As opera fans, it's easy to forget how many productions of Verdi's La Traviata one has seen in a lifetime. (Like Puccini's La Boheme, Mozart's Marriage of Figaro, or Rossini's Barber of Seville, it is one of the most performed operas--). However, we had the pleasure of taking in a really remarkable production by Milwaukee's Florentine Opera last Sunday. The part of Violetta was sung with marvelous power and skill by Jan Grissom, who easily filled the house with her notes, yet did not ever seem to be straining. She was ably supported by Raul Hernandez as one of the best Alfredos I've seen. (Alfredo seems to attract either wimpy tenors or wimpy performances. We usually wind up rooting for Violetta to dump 'Fredo and either stay with the Baron or run off with his father, Old Germont, instead.) Not in this case. We had a strong passionate Alfredo, of whom it could be believed both that Violetta might love him, and that he might best the Baron in a duel. Hernandez also sung with strength and confidence, including such feats as holding his note while running upstairs to make an exit. Guido Le Bron, as Alfredo's father, Georgio Germont, did not deliver the most heart-wrenching rendition of "Di Provencale," I've ever heard (that honor belongs to the redoubtable Sherrill Milnes), but I was very impressed with his ensemble in the songs with Violetta in Scene Two, which became true balanced duets, instead of call-and-response dominated by the soprano, which is the more usual case. We were glad to see local favorite Kitt Reuter-Foss, who gave tipsy animation to the role of Flora.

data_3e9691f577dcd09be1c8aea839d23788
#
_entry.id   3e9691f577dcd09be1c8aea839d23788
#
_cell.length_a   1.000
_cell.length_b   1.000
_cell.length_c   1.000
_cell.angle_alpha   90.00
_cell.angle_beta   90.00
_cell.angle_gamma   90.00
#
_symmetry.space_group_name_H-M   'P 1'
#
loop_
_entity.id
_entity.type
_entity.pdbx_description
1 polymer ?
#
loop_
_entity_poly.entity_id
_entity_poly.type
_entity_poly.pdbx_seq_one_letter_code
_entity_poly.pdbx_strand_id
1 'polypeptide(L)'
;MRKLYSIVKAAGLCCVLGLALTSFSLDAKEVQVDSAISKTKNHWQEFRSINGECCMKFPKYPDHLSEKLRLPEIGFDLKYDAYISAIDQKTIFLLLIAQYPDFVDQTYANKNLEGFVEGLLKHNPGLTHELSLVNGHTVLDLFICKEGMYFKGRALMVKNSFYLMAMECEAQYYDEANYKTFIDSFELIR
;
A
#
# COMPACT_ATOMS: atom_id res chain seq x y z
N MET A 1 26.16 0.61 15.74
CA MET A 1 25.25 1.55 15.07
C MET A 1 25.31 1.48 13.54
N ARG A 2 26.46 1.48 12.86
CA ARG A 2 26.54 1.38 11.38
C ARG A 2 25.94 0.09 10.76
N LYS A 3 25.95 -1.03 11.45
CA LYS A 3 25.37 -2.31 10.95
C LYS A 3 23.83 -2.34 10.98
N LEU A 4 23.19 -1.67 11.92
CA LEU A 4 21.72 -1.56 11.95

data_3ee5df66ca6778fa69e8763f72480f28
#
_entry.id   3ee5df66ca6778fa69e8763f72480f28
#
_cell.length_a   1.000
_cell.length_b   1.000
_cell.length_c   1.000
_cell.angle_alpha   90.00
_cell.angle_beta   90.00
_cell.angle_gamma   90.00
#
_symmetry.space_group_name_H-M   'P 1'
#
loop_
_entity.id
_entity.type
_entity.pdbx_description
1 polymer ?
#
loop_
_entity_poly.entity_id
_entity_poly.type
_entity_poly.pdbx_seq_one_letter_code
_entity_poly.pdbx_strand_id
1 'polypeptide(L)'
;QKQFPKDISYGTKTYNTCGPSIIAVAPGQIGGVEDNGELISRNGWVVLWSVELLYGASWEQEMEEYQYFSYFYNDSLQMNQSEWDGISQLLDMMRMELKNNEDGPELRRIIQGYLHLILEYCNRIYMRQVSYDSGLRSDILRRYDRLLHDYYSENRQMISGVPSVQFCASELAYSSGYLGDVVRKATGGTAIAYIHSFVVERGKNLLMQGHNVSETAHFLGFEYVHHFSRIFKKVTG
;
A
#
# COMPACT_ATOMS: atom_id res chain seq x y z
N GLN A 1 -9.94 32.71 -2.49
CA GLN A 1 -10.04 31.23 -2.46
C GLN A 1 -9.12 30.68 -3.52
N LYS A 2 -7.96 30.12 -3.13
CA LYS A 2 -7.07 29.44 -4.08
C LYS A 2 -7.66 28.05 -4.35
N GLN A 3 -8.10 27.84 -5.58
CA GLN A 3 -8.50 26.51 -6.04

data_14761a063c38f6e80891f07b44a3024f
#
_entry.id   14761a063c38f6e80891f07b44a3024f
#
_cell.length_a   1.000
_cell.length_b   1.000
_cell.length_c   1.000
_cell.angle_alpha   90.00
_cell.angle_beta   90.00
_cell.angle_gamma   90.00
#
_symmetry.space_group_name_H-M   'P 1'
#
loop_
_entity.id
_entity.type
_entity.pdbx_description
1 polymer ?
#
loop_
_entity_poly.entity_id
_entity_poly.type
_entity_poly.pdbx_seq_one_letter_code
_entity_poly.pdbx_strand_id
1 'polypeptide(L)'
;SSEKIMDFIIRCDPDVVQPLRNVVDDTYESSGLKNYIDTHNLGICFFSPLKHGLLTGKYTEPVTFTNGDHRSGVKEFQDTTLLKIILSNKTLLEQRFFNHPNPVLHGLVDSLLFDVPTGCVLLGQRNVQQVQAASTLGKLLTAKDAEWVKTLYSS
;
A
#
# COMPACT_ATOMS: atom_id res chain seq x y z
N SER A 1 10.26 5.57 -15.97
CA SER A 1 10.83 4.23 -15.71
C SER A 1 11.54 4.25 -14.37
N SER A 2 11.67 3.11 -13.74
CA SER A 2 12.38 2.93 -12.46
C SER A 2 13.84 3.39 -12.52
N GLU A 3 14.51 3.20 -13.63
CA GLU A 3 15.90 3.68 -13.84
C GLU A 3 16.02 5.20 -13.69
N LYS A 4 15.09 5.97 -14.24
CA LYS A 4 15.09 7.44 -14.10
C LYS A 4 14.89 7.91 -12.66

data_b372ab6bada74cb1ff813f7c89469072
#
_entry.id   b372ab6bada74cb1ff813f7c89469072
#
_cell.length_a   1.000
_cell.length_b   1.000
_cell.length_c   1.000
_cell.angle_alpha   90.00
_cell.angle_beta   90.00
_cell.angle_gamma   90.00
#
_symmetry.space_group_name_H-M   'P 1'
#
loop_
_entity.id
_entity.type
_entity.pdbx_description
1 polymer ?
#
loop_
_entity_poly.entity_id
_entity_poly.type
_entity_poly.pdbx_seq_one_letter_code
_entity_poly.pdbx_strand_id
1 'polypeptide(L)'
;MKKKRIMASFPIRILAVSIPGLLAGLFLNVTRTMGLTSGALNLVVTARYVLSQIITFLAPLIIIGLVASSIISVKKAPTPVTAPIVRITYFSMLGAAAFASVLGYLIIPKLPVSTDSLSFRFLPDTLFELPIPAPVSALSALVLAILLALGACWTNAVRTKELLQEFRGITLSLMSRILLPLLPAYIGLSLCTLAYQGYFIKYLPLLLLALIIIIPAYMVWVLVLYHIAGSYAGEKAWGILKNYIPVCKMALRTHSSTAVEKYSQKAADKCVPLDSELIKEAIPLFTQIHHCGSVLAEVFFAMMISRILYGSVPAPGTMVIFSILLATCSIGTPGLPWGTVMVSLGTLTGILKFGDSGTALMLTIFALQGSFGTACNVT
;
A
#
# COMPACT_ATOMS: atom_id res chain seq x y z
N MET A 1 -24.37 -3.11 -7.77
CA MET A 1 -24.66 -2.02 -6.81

Maestro Joseph Resigno led the orchestra in a reading that complemented the singers perfectly and did not intrude. The real star of this production was the stage director, Bernard Uzan, who gave a very daring interpretation. The party scenes were very naturalistic and active. It was well done to have the normal women of the chorus fill the gypsy costumes at Flora's party instead of the usual corps de ballet, which made the Spanish dance performed by Milwaukee prima ballerina Yumelia Garcia all the more beautiful and striking. There were other wonderful touches also. It is usual to stage the end of Act 2 with women fussing over the fainting Violetta while Alfredo either slinks out or stands aside shunned. In this production, a spotlit Violetta exits, proudly, and alone, last glimpse of her fixed visage afforded by the strategically placed mirror up center. The Third and final act begins with Violetta sitting up in a chair because she is unable to sleep and coughing is easier in that position-instead of in the bed as she frequently is. Instead of trailing away pathetically a her death, the final note was hit solidly and then cut as she fell to the stage, which was quite daring. Standing ovations are quite common from the Milwaukee audience, which tends to be a bit "easy", but this one was well deserved, and we joined in wholeheartedly.